Wilson said, “In working with this important program, many times I’ve heard positive feedback from some of the veteran patients that claim they have never once received a hand shake or a ‘thank you’ from anyone for their military service, and this is especially common from Vietnam vets. Many are teary-eyed when they talk to me about their experience they enjoyed while in the hospital here at Baylor Scott & White. It’s a shame that so many from the Vietnam Era never received the kind of respect and honor that they were due from their contribution to the very controversial war in the late ‘60s and the early ‘70s.”
The Honor Walk
The next program is one that the hospital takes great pride in. As one can understand, they are just getting ready to restart this worthy practice, as COVID had basically shut everything down.
For The Honor Walk, if any veteran passes away during their stay at Baylor Scott & White – Waxahachie, those in charge perform a special “Honor Walk” to memorialize the person and to extend their deepest sympathies to the family left behind. Many hospital workers who had become associated with the patient and a vast number of volunteers literally line the hallways as an honor guard passes through to esteem the fallen veteran. A challenge commemorative coin is also presented to the family at the end of the walk.
Mary Crowell was recently awarded the 2022 “Volunteer of the Year” award.
She said, “It is so heartwarming when we volunteers get to visit with veterans in our hospital. It seems that each one genuinely appreciates the time we spend talking to them, and oftentimes we hand them a card thanking them for their service. Sometimes the smiles on their faces, and often their tears, say it all. We workers love the interaction between us volunteers and the veterans who have so valiantly served our nation during war times and also during peaceful eras.”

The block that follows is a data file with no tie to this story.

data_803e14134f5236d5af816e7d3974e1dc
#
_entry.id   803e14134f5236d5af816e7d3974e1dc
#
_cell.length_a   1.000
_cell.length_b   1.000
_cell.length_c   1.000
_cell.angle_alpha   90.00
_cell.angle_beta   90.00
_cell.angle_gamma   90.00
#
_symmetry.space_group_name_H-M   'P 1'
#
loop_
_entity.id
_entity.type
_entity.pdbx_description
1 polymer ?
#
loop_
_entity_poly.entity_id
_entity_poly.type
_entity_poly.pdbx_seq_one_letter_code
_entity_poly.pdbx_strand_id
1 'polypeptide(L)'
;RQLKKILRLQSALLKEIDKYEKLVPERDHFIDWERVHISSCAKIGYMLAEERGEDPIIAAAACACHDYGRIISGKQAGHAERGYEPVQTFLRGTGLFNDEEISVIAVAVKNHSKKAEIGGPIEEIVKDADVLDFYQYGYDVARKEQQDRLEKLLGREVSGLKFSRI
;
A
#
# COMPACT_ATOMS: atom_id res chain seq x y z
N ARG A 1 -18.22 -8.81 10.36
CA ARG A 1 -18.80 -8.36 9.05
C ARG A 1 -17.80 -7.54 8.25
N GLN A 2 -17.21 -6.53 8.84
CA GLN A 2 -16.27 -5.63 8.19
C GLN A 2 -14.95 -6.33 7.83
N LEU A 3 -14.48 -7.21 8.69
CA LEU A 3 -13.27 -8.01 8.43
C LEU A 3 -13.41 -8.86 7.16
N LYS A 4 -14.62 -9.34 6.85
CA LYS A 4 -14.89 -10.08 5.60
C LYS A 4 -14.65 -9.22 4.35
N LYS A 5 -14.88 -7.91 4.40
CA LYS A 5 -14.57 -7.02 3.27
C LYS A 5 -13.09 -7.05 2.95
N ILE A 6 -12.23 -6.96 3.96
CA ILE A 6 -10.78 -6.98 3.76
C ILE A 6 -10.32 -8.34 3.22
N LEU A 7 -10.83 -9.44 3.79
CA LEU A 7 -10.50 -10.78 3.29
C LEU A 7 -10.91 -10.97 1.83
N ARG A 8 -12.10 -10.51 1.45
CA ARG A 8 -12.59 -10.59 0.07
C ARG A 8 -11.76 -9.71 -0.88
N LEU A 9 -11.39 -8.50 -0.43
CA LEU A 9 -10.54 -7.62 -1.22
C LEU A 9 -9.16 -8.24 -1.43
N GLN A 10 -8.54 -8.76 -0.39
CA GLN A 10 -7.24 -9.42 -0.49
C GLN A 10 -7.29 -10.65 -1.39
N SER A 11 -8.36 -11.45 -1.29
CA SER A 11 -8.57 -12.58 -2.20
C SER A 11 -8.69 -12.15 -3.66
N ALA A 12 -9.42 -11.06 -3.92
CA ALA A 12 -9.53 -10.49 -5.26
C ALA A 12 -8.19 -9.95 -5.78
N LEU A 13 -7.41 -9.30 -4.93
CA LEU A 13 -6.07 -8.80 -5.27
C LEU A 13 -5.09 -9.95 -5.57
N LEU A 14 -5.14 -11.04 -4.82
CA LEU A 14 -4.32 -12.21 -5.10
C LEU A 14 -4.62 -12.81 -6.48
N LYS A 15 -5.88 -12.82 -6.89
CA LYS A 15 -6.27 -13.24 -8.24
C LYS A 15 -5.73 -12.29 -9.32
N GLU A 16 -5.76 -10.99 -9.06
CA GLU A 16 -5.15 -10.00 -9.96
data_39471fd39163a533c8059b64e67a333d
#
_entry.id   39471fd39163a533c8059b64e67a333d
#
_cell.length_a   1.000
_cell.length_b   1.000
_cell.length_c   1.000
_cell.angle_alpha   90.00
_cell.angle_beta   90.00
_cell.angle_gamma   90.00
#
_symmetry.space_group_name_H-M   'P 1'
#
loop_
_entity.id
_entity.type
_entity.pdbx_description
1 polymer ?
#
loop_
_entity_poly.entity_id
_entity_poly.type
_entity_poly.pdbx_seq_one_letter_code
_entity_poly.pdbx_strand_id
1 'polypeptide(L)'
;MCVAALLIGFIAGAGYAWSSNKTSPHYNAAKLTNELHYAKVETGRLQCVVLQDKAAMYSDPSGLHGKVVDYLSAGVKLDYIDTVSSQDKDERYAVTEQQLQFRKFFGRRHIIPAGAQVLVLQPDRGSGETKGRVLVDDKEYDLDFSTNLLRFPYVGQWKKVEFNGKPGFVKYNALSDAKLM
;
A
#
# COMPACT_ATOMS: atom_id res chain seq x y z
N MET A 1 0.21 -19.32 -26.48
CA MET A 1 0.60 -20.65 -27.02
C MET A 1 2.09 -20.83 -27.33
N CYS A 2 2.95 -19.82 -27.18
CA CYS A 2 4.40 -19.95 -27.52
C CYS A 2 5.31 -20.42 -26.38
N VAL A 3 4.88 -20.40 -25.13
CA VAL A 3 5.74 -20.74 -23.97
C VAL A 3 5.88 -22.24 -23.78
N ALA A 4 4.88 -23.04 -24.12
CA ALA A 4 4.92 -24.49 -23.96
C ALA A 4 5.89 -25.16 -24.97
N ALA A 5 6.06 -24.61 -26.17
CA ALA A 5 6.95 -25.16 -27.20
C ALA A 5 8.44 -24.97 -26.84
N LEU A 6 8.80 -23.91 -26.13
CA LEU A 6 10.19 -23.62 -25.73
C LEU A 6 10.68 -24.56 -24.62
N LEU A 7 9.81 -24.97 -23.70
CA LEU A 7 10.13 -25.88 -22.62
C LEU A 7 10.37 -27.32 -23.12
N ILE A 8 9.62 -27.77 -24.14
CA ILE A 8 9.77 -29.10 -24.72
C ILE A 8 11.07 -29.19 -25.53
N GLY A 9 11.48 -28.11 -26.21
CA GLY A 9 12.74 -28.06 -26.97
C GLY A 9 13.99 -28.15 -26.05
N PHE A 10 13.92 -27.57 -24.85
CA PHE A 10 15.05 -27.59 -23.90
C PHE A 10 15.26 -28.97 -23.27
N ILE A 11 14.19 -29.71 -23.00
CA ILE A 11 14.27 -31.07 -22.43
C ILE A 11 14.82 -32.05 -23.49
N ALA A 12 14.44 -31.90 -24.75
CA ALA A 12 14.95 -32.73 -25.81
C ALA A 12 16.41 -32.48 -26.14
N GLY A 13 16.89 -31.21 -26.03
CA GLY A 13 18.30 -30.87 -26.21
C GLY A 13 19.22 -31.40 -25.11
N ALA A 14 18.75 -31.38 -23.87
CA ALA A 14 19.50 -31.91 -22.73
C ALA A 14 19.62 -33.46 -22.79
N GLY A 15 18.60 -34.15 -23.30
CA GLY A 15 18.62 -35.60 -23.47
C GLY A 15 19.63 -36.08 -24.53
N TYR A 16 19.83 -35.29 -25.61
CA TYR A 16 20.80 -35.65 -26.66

She said, “I absolutely love being a part of the Honor Walk ceremony, when we all line the halls for the deceased veteran. It always brings us to tears because this special service is so beautiful.”
The hospital also enjoys celebrating any veteran hospital workers, auxiliary members and volunteers (past or present) by providing them with a Veteran’s Day Breakfast each year to let them know that they are loved and cared about.
On a chilly and cold morning last Friday many gathered to give honor and recognition to those brave men and women who sacrificed for our freedoms that we so often take for granted.
There was a good group of veterans who participated in the breakfast and short program. One special lady, the oldest of the attendees on Friday, was 102-year old Orise Kopnak. As spry as always she was excited to be there. She and her late husband met and served in the Army during World War II together. She is a very proud veteran and mentor.
Goodenough shares as a veteran, “Our country called us to duty, and we went. And I think I can speak for most veterans when I say, ‘It was an honor and privilege to serve.’”
All three of these programs are handled with the highest level of respect and dignity, and the hospital is proud to do their part in making sure these vets are well taken care of during their watch.